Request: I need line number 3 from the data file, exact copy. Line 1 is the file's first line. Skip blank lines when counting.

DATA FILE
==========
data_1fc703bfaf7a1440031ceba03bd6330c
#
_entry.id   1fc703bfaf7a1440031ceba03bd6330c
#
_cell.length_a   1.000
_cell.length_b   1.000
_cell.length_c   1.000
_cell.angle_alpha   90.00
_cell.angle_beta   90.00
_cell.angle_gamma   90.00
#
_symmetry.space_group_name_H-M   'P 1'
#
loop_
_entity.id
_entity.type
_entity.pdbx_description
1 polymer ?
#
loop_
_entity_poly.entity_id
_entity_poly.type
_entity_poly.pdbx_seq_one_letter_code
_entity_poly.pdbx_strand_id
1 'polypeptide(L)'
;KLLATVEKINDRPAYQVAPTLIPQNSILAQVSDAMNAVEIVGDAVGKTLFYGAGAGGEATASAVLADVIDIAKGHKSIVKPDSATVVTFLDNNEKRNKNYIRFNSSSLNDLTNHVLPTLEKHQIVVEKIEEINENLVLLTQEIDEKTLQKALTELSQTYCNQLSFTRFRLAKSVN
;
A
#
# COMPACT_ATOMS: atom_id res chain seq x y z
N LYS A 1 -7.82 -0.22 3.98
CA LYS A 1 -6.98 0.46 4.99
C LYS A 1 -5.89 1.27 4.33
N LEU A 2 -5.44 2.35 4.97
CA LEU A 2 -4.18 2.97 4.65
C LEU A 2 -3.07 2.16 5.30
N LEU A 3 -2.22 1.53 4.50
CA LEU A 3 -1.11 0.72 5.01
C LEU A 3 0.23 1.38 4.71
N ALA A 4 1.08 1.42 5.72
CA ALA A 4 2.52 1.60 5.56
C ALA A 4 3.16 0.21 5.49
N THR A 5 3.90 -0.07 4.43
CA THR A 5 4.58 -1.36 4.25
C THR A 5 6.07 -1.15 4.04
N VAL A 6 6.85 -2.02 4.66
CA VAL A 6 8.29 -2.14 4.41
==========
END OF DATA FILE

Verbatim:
_entry.id   1fc703bfaf7a1440031ceba03bd6330c